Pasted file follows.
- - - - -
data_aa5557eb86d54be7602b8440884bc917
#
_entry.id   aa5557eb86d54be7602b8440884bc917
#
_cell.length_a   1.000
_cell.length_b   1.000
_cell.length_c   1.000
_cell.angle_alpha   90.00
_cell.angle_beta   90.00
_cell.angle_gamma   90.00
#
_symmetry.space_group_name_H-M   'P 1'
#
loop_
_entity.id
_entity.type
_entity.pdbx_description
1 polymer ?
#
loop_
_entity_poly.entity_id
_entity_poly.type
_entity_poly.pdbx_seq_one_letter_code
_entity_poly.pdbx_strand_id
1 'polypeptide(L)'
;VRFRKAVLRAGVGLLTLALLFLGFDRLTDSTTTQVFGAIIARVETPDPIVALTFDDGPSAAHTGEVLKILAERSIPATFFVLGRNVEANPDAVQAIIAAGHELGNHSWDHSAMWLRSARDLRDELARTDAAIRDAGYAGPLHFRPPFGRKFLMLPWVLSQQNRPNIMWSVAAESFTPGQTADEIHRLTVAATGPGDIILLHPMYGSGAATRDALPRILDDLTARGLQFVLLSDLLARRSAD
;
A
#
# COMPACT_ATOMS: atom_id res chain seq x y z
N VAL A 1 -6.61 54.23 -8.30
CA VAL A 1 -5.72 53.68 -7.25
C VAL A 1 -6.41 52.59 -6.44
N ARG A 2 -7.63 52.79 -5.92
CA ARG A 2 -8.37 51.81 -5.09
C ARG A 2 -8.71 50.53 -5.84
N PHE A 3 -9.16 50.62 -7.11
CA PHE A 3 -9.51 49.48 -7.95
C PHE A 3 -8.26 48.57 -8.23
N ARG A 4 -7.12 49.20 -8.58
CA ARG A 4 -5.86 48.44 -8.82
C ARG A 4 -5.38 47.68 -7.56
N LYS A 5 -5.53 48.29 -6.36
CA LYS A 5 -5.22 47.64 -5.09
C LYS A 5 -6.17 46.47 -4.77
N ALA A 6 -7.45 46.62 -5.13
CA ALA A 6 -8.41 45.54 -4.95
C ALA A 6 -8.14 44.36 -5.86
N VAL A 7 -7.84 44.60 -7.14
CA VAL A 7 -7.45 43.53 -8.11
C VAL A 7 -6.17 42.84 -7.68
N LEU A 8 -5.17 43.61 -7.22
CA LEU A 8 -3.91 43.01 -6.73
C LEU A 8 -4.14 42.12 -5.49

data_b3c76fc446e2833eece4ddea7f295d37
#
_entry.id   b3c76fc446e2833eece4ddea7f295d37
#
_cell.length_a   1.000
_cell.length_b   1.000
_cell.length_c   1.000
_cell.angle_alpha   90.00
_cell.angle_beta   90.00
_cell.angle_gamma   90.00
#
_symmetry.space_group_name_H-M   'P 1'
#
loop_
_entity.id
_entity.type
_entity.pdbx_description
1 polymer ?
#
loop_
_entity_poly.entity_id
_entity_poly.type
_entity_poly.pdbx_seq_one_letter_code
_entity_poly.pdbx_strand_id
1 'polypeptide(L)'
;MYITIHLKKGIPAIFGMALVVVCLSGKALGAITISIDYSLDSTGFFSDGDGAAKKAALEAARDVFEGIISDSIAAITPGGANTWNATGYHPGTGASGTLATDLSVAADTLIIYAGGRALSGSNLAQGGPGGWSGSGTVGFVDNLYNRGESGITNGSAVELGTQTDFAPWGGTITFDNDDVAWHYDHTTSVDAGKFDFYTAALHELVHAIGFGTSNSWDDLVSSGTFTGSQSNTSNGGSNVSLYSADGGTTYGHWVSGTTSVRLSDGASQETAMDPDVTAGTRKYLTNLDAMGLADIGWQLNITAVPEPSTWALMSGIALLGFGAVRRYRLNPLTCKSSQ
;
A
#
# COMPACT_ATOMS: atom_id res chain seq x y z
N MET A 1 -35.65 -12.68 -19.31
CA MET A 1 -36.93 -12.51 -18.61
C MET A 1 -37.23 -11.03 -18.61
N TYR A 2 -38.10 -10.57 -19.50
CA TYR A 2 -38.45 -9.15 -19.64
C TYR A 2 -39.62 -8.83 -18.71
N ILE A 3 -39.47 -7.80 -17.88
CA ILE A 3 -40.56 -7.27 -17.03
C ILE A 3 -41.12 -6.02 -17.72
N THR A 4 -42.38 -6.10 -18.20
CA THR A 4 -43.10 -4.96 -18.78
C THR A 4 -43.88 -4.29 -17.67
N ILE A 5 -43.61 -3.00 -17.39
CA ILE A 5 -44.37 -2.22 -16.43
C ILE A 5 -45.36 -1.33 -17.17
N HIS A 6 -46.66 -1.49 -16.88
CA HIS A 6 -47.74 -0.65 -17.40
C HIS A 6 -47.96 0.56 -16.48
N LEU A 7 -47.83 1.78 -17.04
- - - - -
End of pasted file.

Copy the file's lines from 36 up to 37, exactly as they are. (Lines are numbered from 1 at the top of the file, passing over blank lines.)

C ARG A 2 -8.71 50.53 -5.84
N PHE A 3 -9.16 50.62 -7.11